Heather Joy Nuske is a post-doctoral research fellow at the Center for Mental Health Policy and Services Research. Dr Nuske received her PhD in Psychology and Bachelor of Psychological Science with 1st class Honors at La Trobe University, Australia. Before moving to the US, she worked as a post-doctoral research fellow at the Olga Tennison Autism Research Centre, Australia on research aimed at lowering the age of autism diagnosis in the community. Heather has 7 years experience as an Applied Behavioral Analysis therapist with children and adolescents with autism.
The goal of Dr Nuske’s research is to understand how best to support individuals with autism in managing their emotions through understanding their development in social-emotional learning and emotion regulation skills. She is interested in the impact these foundational skills have on the individual (mental health, challenging behavior and ability to learn at school), on the family unit and on classroom functioning as a whole. Heather applies various methods in her research so to measure emotional responses and emotional health in children with autism who are minimally verbal, including eye tracking and physiological responses (such as pupil dilation, heart rate variability and skin conductance responses). Heather’s inspiration for research comes from the many wonderful individuals with autism she has worked with and from her little brother, who has autism.
Brittany Rudd is a T32 NIMH postdoctoral research fellow working with Rinad Beidas, PhD. She received her BA in Psychology from California State University, Fresno graduating Summa Cum Laude with Presidential and Psychology honors. After completing a predoctoral internship in child clinical psychology at Children’s Hospital of Philadelphia, Brittany received her Ph.D. in clinical science from Indiana University. Brittany’s postdoctoral research, under the mentorship of Drs. Rinad Beidas and Naomi Goldstein, aims to increase the adoption and implementation of evidence-based practices among court systems that serve vulnerable youth (e.g., child welfare, juvenile justice, domestic relations). She is currently partnering with the Philadelphia Juvenile Justice Services center to adapt and implement systematic suicide screening, assessment, and brief intervention.
Dr. Stewart is a licensed clinical psychologist and a Research Associate at the Center for Mental Health Policies and Services Research. She received her Ph.D. in Psychology from the University of Pennsylvania and her B.A. from Princeton University. Dr. Stewart’s research focuses on the implementation of evidence-based practices (EBPs) in public substance abuse and mental health settings, with a particular focus on non-adopters of EBPs. Currently, Dr. Stewart leads an interview study with community providers of substance abuse treatment assessing attitudes towards the adoption of medication-assisted treatment for opioid use disorder in the community. She is also interested in system and organizational financing and incentives, and how principles of behavioral economics can enhance uptake of EBPs in behavioral health settings. Current work relates to an NIMH funded ALACRITY grant P50MH113840 on the intersection of implementation science and behavioral economics. Previous work involves NIMH funded Pre-Doctoral NRSA (F31MH084486) which investigated practitioner attitudes towards empirically supported treatments (ESTs), and Post-Doctoral NRSA (F32MH103960) investigating the payer role in the implementation of EBPs in the public sector.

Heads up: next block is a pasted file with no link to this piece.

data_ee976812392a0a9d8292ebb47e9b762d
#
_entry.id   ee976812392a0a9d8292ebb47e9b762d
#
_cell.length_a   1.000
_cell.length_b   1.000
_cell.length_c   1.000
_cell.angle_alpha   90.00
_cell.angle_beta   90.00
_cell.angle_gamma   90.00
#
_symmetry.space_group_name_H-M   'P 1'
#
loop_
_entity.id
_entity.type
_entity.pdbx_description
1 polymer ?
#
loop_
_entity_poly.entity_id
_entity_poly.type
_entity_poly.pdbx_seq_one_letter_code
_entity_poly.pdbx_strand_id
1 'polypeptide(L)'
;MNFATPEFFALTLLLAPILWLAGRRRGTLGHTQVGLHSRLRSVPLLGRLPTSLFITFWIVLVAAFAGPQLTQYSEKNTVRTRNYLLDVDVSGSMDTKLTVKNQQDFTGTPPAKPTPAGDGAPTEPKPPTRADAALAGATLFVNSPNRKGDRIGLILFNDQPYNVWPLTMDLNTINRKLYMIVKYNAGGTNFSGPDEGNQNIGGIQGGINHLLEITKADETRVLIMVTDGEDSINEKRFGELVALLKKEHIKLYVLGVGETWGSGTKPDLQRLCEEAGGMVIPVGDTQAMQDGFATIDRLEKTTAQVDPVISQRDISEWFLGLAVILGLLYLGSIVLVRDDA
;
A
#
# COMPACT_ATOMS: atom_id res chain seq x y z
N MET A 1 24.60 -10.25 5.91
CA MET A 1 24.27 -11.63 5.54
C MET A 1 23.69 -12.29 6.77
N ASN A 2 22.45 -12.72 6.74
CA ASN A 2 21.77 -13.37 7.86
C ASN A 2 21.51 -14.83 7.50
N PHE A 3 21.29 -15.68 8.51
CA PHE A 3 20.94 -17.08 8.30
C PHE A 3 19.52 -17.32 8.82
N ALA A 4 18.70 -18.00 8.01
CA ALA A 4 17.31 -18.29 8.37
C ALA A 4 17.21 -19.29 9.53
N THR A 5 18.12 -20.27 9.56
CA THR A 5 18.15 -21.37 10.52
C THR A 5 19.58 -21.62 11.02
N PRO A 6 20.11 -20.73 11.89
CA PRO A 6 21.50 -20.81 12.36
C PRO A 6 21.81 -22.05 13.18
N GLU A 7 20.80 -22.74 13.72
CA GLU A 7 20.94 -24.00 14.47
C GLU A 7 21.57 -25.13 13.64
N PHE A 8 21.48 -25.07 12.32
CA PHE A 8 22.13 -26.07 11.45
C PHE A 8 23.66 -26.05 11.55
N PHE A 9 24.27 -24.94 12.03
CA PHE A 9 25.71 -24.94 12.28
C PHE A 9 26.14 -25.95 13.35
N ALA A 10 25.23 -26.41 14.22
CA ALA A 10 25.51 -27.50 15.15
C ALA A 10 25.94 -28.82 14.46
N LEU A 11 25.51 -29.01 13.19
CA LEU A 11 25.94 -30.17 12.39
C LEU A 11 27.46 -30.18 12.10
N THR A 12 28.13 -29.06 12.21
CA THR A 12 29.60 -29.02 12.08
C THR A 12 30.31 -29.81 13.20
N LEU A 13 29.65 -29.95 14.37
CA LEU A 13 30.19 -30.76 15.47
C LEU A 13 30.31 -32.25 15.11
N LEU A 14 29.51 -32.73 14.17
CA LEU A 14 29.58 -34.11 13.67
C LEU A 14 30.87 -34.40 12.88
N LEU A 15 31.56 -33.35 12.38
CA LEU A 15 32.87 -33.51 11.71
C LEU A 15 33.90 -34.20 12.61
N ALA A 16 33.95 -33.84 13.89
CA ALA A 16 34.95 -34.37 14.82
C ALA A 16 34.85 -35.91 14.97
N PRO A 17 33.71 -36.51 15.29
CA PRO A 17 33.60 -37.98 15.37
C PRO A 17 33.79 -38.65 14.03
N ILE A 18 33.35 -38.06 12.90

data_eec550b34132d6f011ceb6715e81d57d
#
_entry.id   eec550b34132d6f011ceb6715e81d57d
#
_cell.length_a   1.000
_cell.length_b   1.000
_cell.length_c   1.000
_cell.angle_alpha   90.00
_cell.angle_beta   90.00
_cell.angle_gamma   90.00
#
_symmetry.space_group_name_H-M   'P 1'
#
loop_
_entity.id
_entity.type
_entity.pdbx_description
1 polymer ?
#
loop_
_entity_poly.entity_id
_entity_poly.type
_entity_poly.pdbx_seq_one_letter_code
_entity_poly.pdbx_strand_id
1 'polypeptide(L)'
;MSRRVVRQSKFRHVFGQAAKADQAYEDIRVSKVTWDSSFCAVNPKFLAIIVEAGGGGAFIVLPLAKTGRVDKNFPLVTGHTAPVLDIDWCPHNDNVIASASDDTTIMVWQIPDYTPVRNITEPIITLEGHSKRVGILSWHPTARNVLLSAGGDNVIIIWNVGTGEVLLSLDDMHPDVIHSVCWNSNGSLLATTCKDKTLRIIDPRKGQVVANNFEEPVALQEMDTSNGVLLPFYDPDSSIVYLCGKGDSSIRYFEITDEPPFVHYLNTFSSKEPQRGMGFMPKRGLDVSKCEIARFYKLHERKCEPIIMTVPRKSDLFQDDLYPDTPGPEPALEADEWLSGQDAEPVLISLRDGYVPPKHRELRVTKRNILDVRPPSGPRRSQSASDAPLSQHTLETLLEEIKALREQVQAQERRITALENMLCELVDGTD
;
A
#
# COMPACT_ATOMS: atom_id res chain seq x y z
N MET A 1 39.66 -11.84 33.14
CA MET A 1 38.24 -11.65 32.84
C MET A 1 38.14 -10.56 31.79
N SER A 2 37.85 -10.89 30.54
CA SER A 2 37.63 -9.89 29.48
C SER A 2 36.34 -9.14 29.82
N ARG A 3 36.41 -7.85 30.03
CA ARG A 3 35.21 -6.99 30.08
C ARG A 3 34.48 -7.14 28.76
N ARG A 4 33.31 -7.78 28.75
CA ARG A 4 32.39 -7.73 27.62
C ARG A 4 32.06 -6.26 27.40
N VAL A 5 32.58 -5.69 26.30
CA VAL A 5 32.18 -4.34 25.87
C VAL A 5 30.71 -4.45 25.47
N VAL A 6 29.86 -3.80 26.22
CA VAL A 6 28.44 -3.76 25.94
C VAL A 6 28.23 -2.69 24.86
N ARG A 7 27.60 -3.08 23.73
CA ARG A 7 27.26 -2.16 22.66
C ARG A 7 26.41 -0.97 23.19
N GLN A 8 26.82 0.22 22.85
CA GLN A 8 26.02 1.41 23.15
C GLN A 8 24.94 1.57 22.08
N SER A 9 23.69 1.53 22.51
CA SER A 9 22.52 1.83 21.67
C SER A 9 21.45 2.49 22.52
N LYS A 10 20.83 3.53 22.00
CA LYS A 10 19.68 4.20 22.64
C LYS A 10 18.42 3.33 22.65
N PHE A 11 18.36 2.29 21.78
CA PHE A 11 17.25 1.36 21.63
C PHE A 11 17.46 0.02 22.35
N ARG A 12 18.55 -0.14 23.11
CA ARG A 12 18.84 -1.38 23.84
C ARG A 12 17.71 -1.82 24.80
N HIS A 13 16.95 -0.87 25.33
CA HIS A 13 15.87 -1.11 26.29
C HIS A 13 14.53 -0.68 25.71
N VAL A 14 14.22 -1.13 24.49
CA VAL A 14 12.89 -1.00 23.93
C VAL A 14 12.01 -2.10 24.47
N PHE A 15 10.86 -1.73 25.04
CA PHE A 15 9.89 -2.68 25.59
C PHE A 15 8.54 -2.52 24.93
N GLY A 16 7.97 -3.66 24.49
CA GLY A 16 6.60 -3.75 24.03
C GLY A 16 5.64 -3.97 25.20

Courtney Benjamin Wolk is a postdoctoral researcher at the Center for Mental Health Policy and Services Research. She received her BA in Psychology from The Ohio State University. She completed both her MA and PhD in Clinical Psychology at Temple University where she was mentored by Dr. Philip Kendall. Dr. Benjamin Wolk’s graduate school research focused on the development and evaluation of cognitive-behavioral therapies (CBT) for child and adolescent anxiety. Her dissertation, a long-term follow-up of youth treated with CBT for anxiety in childhood, was funded by an F31 award (MH 086954). She completed an APA-accredited predoctoral internship in Clinical Psychology at Children’s National Medical Center in Washington, DC. This was followed by a postdoctoral fellowship in which she worked as a trainer, consultant, and researcher within an established partnership between the city of Philadelphia’s Department of Behavioral Health and the Aaron T. Beck Psychopathology Research Center at the University of Pennsylvania. In this role, she obtained experience training community and school-based therapists to conduct CBT for a variety of presenting problems and populations.
Clinically, Dr. Benjamin Wolk’s expertise is in the cognitive-behavioral treatment of anxiety disorders in youth. She is licensed as a clinical psychologist in Pennsylvania.
Currently, Dr. Benjamin Wolk is conducting an F32-funded project (MH 103955) investigating team functioning among mental health teams working in Philadelphia schools. This project is mentored by Dr. David Mandell and it is designed to bridge gaps identified during her experience working with school providers. The study aims to test an implementation strategy to improve team functioning among mental health teams in schools. The ultimate goal of this line of research is to better understand teamwork in the context of school mental health and inform interventions to improve the quality of evidence-based treatments delivered to students.